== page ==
"Great," Ryan grumped. "Can you unhook me? I have to go to the john."
   "We're not supposed to move just yet. Doctor Ryan. Let me fetch you something." She disappeared out the door before he could object. Wilson watched her leave with an appraising look. Cops and nurses, Ryan thought. His dad had married a nurse; he'd met her after bringing a gunshot victim into the emergency room.
   The nurse – her name tag said KITTIWAKE – returned in under a minute bearing a stainless steel urinal as though it were a priceless gift, which under the circumstances, it was, Ryan admitted to himself. She lifted the covers on the bed and suddenly Jack realized that his hospital gown was not really on, but just tied loosely around his neck – worse, the nurse was about to make the necessary adjustments for him to use the urinal. Ryan's right hand shot downward under the covers to take it away from her. He thanked God for the second time this morning that he was able, barely, to reach down far enough.
   "Could you, uh, excuse me for a minute?" Ryan willed the girl out of the room, and she went, smiling her disappointment. He waited for the door to close completely before continuing. In deference to Wilson he stifled his sigh of relief. Kittiwake was back through the door after counting to sixty.
   "Thank you." Ryan handed her the receptacle and she disappeared out the door. It had barely swung shut when she was back again. This time she stuck a thermometer in his mouth and grabbed his wrist to take his pulse. The thermometer was one of the new electronic sort, and both tasks were completed in fifteen seconds. Ryan asked for the score, but got a smile instead of an answer. The smile remained fixed as she made the entries on his chart. When this task was fulfilled, she made a minor adjustment in the covers, beaming at Ryan. Little Miss Efficiency, Ryan told himself. This girl is going to be a real pain in the ass.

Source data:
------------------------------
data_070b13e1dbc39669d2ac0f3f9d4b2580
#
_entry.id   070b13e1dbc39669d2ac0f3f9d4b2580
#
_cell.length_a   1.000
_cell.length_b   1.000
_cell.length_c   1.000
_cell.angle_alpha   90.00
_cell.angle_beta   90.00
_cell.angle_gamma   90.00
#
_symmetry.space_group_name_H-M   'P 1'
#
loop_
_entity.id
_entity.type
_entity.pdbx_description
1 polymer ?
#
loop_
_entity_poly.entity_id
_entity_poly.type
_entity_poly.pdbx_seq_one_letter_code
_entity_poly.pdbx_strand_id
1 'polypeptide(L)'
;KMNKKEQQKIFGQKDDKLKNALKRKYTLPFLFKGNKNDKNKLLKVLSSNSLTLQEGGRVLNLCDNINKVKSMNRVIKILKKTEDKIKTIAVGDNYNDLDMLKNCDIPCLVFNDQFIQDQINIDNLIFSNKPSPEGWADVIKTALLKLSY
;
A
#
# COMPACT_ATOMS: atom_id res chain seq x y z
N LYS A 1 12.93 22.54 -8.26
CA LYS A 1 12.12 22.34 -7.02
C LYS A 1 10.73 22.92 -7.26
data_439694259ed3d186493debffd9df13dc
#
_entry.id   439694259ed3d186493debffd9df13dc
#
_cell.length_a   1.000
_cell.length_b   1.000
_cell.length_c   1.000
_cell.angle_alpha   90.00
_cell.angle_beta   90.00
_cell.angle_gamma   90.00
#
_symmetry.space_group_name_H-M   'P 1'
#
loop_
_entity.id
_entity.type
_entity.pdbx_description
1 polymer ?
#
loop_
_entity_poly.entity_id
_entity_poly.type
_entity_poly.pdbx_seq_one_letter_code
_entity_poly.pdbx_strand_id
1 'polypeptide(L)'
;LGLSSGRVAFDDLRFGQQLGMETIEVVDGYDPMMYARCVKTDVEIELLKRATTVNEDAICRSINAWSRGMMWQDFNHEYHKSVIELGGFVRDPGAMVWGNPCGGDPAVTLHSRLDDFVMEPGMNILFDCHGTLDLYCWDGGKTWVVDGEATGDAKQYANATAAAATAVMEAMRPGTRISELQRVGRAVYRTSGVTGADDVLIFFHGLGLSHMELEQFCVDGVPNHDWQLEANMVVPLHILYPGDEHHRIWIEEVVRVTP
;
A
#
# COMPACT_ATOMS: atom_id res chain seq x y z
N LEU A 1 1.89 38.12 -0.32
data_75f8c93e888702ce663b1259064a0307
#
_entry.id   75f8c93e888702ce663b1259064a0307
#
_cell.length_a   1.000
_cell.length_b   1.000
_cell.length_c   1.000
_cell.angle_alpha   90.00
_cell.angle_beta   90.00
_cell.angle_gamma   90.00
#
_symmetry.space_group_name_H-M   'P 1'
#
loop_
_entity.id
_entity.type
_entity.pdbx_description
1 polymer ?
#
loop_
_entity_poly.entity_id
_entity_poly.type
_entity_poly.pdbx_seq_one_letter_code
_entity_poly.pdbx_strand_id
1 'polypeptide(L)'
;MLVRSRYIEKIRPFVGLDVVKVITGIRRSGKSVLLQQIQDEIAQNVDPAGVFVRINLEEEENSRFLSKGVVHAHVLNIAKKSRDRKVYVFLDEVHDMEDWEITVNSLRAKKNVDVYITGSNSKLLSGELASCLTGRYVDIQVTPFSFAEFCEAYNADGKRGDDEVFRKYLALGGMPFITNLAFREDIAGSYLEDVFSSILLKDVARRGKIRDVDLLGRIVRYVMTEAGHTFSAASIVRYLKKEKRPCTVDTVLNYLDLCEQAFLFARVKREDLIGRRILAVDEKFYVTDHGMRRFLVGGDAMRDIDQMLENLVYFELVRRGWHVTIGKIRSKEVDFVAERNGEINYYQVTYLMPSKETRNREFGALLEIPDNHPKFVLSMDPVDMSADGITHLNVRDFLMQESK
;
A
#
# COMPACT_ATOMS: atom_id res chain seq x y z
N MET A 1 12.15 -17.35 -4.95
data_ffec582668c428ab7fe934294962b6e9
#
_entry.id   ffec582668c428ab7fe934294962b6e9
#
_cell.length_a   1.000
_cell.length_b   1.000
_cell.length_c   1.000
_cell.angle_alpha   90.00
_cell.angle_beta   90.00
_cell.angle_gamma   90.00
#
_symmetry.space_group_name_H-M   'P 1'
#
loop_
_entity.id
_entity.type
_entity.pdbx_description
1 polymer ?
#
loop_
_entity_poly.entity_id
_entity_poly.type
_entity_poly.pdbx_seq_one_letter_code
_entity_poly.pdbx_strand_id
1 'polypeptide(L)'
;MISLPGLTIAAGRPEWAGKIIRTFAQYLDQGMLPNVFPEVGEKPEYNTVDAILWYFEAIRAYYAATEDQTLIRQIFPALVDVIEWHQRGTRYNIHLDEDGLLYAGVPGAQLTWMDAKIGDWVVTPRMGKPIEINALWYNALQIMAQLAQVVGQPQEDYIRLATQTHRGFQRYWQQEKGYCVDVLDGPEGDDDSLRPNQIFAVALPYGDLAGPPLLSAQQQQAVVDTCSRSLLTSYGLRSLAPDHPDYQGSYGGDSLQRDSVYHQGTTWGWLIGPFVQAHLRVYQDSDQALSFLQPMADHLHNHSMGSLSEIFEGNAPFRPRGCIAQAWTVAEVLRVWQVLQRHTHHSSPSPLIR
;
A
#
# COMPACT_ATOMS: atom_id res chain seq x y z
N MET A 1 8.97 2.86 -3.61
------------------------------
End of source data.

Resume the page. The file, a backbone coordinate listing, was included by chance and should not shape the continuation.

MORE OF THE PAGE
"Is there anything I might get you, Doctor Ryan?" she asked. Her brown eyes belied the wheat-colored hair. She was cute. She had that dewy look. Ryan was unable to remain angry with pretty women, and hated them for it. Especially young nurses with that dewy look.
   "Coffee?" he asked hopefully.
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Pol Muškarac
Poruke Odustao od brojanja
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   "Breakfast is not for another hour. Can I fetch you a cup of tea?"
   "Fine." It wasn't, but it would get rid of her for a little while. Nurse Kittiwake breezed out the door with her ingenuous smile.
   "Hospitals?" Ryan snarled when she was gone.
   "Oh, I don't know," Wilson, observed, the image of Nurse Kittiwake fresh in his mind.
   "You ain't the one getting your diapers changed." Ryan grunted and leaned back into the pillow. It was useless to fight it, he knew. He smiled in spite of himself. Useless to fight it. He'd been through this twice before, both times with young, pretty nurses. Being grumpy only made them all the more eager to be overpoweringly nice – they had time on their side, time and patience enough to wear anyone down. He sighed out his surrender. It wasn't worth the waste of energy. "So, you're a cop, right? Special Branch?"
   "No, sir. I'm with C-13, Anti-Terrorist Branch."
   "Can you fill me in on what happened yesterday? I kinda missed a few things."